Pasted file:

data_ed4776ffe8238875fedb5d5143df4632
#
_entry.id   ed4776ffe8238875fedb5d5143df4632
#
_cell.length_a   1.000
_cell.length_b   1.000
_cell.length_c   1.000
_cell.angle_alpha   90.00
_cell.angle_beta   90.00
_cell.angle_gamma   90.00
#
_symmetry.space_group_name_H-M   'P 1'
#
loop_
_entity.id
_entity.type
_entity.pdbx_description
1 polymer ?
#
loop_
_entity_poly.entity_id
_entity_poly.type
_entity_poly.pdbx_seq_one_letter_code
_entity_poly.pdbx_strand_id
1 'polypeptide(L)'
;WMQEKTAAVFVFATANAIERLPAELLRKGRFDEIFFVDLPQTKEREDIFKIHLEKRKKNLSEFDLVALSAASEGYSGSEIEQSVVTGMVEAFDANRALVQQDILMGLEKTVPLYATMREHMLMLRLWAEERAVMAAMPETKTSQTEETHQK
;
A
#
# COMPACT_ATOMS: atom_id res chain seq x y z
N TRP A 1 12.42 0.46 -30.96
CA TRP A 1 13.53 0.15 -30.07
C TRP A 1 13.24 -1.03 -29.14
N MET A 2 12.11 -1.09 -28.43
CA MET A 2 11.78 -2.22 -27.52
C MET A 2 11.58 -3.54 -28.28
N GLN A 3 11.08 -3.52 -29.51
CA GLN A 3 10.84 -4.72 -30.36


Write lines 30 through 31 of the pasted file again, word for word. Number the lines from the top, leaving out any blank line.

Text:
# COMPACT_ATOMS: atom_id res chain seq x y z
N TRP A 1 12.42 0.46 -30.96